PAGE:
The Certified Financial Planner Board of Standards Inc. said Tuesday that it is upgrading its scrutiny of financial planners and appointing a task force to review its enforcement and disclosure procedures.
A Page One article in The Wall Street Journal, analyzing public records at a website run by the Financial Industry Regulatory Authority, found that thousands of planners listed on the CFP Board’s website without any disclosures have reported customer complaints, criminal histories, financial problems or regulatory proceedings on the Finra site.
In response to “some important issues” covered in the Journal article, said the CFP Board, it will no longer rely solely on planners to self-report any red flags in their records when they renew their annual certification. Instead, the CFP Board will review each renewing planner’s public records at the Securities and Exchange Commission’s website and at BrokerCheck, the online resource from Finra that the Journal used for its analysis.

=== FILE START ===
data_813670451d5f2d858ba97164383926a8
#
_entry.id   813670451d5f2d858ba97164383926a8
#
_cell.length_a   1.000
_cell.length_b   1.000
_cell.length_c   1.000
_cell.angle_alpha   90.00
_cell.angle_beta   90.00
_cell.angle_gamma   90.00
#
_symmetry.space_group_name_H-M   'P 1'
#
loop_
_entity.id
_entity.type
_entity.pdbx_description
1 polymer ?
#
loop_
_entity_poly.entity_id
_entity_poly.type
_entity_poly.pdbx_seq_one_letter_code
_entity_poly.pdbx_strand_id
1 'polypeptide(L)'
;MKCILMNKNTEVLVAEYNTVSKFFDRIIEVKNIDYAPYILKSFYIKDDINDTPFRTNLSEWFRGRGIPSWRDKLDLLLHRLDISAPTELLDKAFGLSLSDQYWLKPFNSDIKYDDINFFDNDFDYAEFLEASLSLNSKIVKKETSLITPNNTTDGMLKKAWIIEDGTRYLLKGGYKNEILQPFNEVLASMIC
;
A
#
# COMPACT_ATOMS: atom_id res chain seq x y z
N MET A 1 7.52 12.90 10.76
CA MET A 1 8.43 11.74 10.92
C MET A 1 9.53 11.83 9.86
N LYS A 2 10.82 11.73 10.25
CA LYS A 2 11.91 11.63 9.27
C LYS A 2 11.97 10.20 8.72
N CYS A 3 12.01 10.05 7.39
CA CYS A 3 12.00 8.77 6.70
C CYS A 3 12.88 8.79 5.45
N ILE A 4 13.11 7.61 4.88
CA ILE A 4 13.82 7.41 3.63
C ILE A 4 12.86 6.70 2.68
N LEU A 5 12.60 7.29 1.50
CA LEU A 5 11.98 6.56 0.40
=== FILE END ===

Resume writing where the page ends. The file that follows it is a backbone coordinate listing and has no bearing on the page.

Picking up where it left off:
“Clearly we’ve been relying on self-disclosure” to monitor whether CFPs’ listings should be updated to include any red flags, said Susan John, chair of the organization’s board of directors, during a press conference Tuesday. “We really do believe that most people are honorable,” she said, “but it’s time for us to do something else.”
The Journal article “pointed out some opportunities” where the organization “could do a better job” in screening and disciplining financial planners, CFP Board Chief Executive Kevin Keller said during the press conference.
The task force, described by the CFP Board as independent, is expected to submit its recommendations to the group’s board of directors by November. It will be chaired by Denise Voigt Crawford, a former securities commissioner for the state of Texas who also serves on the board of directors of the CFP Board.
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